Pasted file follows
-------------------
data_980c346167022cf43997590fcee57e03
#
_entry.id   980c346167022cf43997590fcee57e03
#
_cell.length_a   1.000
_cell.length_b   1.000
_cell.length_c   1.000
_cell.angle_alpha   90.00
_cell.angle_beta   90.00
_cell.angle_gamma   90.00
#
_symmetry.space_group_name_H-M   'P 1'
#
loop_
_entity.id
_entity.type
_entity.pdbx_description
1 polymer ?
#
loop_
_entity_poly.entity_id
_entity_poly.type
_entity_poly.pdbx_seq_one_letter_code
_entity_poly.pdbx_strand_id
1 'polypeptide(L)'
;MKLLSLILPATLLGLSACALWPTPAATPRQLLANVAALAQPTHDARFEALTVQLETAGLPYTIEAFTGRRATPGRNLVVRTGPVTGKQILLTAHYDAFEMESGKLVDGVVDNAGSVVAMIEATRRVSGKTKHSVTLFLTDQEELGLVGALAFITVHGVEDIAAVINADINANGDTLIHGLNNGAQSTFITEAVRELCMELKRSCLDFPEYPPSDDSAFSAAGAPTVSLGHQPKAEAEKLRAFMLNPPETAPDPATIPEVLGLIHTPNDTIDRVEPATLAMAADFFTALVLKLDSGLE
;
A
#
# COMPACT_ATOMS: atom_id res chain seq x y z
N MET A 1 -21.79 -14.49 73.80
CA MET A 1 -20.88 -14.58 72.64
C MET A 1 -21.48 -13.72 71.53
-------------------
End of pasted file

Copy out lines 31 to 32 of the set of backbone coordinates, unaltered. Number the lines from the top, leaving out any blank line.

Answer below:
N MET A 1 -21.79 -14.49 73.80
CA MET A 1 -20.88 -14.58 72.64